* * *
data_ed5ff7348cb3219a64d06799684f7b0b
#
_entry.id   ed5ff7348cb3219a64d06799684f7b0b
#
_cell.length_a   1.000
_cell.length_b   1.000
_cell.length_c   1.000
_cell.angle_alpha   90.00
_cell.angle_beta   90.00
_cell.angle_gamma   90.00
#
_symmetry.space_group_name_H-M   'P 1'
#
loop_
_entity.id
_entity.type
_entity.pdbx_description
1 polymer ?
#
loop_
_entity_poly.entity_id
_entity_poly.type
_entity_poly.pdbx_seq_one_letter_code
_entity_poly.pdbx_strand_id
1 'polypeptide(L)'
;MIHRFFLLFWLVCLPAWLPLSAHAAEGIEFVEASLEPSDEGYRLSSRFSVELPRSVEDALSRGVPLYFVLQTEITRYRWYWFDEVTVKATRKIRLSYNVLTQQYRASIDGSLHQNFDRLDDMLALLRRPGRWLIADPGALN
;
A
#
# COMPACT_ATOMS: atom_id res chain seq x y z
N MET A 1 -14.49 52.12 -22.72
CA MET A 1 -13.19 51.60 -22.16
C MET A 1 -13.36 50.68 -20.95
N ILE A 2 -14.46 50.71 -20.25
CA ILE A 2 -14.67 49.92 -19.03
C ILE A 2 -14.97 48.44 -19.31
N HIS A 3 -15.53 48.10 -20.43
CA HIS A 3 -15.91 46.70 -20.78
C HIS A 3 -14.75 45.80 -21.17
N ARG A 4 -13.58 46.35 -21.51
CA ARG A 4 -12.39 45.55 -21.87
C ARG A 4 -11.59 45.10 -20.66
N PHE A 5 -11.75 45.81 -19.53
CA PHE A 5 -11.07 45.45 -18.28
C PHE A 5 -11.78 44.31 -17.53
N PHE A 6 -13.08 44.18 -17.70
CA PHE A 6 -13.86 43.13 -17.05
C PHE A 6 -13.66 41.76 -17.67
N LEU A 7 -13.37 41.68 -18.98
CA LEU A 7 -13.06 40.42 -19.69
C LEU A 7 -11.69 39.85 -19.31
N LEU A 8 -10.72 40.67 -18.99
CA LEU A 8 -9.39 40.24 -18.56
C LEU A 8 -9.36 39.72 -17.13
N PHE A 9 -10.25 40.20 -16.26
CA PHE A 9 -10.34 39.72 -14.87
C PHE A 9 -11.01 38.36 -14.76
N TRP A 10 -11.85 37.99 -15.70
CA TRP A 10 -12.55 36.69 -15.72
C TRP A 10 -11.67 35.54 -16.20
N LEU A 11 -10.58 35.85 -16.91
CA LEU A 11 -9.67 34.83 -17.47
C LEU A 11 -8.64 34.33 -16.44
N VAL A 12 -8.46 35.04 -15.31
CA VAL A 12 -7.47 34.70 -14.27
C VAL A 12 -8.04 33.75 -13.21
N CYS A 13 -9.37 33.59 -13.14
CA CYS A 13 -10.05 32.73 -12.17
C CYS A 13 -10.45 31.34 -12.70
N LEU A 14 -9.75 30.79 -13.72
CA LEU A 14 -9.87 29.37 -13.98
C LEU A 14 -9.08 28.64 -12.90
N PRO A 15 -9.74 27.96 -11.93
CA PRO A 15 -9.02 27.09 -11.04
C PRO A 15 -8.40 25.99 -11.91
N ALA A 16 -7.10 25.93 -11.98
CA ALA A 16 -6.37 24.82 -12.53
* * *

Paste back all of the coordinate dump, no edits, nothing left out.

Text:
data_ed5ff7348cb3219a64d06799684f7b0b
#
_entry.id   ed5ff7348cb3219a64d06799684f7b0b
#
_cell.length_a   1.000
_cell.length_b   1.000
_cell.length_c   1.000
_cell.angle_alpha   90.00
_cell.angle_beta   90.00
_cell.angle_gamma   90.00
#
_symmetry.space_group_name_H-M   'P 1'
#
loop_
_entity.id
_entity.type
_entity.pdbx_description
1 polymer ?
#
loop_
_entity_poly.entity_id
_entity_poly.type
_entity_poly.pdbx_seq_one_letter_code
_entity_poly.pdbx_strand_id
1 'polypeptide(L)'
;MIHRFFLLFWLVCLPAWLPLSAHAAEGIEFVEASLEPSDEGYRLSSRFSVELPRSVEDALSRGVPLYFVLQTEITRYRWYWFDEVTVKATRKIRLSYNVLTQQYRASIDGSLHQNFDRLDDMLALLRRPGRWLIADPGALN
;
A
#
# COMPACT_ATOMS: atom_id res chain seq x y z
N MET A 1 -14.49 52.12 -22.72
CA MET A 1 -13.19 51.60 -22.16
C MET A 1 -13.36 50.68 -20.95
N ILE A 2 -14.46 50.71 -20.25
CA ILE A 2 -14.67 49.92 -19.03
C ILE A 2 -14.97 48.44 -19.31
N HIS A 3 -15.53 48.10 -20.43
CA HIS A 3 -15.91 46.70 -20.78
C HIS A 3 -14.75 45.80 -21.17
N ARG A 4 -13.58 46.35 -21.51
CA ARG A 4 -12.39 45.55 -21.87
C ARG A 4 -11.59 45.10 -20.66
N PHE A 5 -11.75 45.81 -19.53
CA PHE A 5 -11.07 45.45 -18.28
C PHE A 5 -11.78 44.31 -17.53
N PHE A 6 -13.08 44.18 -17.70
CA PHE A 6 -13.86 43.13 -17.05
C PHE A 6 -13.66 41.76 -17.67
N LEU A 7 -13.37 41.68 -18.98
CA LEU A 7 -13.06 40.42 -19.69
C LEU A 7 -11.69 39.85 -19.31
N LEU A 8 -10.72 40.67 -18.99
CA LEU A 8 -9.39 40.24 -18.56
C LEU A 8 -9.36 39.72 -17.13
N PHE A 9 -10.25 40.20 -16.26
CA PHE A 9 -10.34 39.72 -14.87
C PHE A 9 -11.01 38.36 -14.76
N TRP A 10 -11.85 37.99 -15.70
CA TRP A 10 -12.55 36.69 -15.72
C TRP A 10 -11.67 35.54 -16.20
N LEU A 11 -10.58 35.85 -16.91
CA LEU A 11 -9.67 34.83 -17.47
C LEU A 11 -8.64 34.33 -16.44
N VAL A 12 -8.46 35.04 -15.31
CA VAL A 12 -7.47 34.70 -14.27
C VAL A 12 -8.04 33.75 -13.21
N CYS A 13 -9.37 33.59 -13.14
CA CYS A 13 -10.05 32.73 -12.17
C CYS A 13 -10.45 31.34 -12.70
N LEU A 14 -9.75 30.79 -13.72
CA LEU A 14 -9.87 29.37 -13.98
C LEU A 14 -9.08 28.64 -12.90
N PRO A 15 -9.74 27.96 -11.93
CA PRO A 15 -9.02 27.09 -11.04
C PRO A 15 -8.40 25.99 -11.91
N ALA A 16 -7.10 25.93 -11.98
CA ALA A 16 -6.37 24.82 -12.53